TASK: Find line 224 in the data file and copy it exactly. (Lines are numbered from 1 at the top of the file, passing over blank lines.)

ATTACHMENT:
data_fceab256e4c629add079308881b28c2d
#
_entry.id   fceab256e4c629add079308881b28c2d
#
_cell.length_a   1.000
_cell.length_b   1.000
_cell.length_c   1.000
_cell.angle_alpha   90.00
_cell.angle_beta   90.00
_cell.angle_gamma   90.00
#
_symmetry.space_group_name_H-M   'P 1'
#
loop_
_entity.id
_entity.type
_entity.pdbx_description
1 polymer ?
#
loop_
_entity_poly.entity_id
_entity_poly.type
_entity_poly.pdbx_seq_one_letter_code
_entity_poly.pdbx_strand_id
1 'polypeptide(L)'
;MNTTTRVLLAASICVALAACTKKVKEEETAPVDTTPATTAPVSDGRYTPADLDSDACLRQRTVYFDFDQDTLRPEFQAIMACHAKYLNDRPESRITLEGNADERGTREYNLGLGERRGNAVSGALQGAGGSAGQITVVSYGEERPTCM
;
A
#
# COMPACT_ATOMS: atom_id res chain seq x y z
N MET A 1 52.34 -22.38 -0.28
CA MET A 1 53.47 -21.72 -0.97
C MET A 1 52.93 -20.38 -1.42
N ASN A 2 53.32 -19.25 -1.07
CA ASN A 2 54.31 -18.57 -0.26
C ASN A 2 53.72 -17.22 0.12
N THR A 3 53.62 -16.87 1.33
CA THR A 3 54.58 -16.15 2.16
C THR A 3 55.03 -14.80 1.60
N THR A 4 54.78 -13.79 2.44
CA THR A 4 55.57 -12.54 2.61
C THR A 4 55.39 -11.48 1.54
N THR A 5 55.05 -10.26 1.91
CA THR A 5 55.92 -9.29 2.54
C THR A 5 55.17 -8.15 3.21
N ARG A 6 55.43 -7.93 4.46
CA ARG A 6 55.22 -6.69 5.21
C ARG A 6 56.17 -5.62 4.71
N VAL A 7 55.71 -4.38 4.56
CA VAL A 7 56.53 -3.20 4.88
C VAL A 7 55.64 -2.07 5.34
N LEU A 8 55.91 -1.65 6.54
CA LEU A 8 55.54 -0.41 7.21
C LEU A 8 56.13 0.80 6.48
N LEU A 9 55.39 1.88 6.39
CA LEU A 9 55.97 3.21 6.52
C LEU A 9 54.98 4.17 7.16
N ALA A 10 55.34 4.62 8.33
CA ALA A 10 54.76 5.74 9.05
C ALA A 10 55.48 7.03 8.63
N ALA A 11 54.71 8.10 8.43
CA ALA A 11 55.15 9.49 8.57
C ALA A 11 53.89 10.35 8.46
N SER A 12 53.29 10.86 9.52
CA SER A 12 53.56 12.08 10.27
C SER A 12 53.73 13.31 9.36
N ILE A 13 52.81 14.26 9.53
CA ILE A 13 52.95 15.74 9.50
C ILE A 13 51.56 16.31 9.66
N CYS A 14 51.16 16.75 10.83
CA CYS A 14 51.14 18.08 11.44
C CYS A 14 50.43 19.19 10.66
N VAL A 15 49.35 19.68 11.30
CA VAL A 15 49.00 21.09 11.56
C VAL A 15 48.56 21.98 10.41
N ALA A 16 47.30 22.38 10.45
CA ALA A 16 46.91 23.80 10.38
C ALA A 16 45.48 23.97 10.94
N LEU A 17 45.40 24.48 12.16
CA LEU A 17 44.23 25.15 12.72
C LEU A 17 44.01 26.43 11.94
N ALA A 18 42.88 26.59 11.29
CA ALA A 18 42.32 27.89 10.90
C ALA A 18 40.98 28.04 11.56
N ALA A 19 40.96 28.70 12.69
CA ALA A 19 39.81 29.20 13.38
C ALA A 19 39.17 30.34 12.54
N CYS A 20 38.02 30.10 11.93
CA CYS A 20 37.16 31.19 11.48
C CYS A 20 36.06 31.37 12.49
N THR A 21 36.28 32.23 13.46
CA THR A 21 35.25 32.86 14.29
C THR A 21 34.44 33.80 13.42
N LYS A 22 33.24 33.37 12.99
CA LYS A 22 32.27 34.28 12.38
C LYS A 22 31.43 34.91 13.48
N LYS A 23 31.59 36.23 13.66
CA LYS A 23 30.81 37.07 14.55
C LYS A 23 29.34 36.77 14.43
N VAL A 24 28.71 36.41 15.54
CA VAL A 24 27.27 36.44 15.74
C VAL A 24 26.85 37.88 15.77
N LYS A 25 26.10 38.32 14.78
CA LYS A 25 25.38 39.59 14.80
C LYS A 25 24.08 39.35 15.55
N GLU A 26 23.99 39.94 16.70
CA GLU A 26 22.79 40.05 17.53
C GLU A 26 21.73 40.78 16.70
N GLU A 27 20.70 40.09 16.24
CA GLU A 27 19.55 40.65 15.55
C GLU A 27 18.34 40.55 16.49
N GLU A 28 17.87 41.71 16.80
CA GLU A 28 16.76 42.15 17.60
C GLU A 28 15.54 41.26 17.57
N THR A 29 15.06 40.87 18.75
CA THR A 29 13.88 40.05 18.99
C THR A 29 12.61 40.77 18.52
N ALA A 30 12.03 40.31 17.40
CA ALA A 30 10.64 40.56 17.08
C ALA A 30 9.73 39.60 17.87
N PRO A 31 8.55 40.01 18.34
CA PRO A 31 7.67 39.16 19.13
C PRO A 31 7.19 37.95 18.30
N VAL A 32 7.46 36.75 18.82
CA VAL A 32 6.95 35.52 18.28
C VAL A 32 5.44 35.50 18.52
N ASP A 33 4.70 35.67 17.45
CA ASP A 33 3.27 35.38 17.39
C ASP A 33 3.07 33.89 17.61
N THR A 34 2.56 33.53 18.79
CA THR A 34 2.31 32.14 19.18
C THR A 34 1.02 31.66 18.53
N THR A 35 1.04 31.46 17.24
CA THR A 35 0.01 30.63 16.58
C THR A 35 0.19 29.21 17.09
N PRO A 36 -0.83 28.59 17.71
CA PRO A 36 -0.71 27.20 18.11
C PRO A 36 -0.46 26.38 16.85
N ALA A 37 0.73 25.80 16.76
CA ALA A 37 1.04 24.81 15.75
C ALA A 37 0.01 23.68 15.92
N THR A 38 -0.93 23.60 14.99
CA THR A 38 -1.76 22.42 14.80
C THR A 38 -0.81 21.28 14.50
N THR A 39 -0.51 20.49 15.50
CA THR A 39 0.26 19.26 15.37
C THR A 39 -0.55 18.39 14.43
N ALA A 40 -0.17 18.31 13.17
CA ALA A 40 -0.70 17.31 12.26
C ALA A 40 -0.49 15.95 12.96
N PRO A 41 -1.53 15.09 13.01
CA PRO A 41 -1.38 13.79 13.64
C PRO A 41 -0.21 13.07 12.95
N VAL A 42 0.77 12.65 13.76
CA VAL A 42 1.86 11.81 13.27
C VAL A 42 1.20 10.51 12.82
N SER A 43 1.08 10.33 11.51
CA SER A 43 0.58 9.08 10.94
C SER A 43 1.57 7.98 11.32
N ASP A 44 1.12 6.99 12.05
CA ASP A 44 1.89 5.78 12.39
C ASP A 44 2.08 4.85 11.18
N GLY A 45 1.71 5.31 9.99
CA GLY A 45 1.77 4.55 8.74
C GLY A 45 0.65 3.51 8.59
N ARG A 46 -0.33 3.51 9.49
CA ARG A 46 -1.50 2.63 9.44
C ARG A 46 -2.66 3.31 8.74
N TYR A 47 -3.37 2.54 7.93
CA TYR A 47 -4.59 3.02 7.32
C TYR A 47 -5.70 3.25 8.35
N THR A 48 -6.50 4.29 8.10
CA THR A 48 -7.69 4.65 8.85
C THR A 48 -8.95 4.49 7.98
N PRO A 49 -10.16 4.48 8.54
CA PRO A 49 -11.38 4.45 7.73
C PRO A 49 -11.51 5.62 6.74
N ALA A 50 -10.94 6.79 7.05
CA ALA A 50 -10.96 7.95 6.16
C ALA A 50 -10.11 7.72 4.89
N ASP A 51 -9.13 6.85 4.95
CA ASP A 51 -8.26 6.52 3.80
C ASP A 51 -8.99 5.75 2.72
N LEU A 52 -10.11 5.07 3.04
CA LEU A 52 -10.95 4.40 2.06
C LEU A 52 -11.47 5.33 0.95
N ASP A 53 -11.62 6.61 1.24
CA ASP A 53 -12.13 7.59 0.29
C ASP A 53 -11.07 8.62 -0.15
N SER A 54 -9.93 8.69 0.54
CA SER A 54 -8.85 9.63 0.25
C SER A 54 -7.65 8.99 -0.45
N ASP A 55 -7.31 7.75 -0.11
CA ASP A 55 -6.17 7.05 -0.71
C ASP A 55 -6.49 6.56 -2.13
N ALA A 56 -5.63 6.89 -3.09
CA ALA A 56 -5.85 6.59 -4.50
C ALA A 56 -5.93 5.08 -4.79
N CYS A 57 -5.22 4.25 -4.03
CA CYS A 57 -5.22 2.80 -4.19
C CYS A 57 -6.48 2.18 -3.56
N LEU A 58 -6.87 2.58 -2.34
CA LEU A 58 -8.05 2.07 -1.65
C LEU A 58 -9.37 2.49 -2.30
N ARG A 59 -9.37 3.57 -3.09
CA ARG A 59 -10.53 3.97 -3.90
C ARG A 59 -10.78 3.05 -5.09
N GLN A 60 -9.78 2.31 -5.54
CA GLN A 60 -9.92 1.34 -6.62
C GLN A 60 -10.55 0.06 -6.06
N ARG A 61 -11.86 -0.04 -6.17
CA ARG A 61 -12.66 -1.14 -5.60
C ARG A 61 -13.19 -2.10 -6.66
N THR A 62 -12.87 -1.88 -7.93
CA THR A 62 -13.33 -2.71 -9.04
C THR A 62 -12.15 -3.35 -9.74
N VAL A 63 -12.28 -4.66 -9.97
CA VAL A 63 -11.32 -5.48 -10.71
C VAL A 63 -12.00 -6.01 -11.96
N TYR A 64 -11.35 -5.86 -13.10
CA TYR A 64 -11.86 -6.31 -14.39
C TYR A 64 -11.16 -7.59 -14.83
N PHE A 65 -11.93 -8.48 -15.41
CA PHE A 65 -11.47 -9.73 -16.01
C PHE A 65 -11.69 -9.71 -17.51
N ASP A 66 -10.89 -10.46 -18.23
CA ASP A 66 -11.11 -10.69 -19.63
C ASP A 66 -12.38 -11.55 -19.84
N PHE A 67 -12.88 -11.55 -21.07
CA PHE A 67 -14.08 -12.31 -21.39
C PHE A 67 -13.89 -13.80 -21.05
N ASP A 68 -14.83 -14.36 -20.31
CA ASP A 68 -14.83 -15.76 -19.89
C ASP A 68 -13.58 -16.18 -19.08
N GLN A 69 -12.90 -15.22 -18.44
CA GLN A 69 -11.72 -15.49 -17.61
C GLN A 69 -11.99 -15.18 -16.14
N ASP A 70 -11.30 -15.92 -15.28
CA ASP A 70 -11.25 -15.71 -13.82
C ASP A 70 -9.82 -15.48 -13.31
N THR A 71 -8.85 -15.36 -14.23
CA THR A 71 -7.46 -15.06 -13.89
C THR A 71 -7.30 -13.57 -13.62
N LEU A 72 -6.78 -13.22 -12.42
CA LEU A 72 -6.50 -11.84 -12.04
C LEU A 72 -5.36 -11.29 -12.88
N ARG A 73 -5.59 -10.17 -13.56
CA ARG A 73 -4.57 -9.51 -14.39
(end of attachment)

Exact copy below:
CA PHE A 65 -11.47 -9.73 -16.01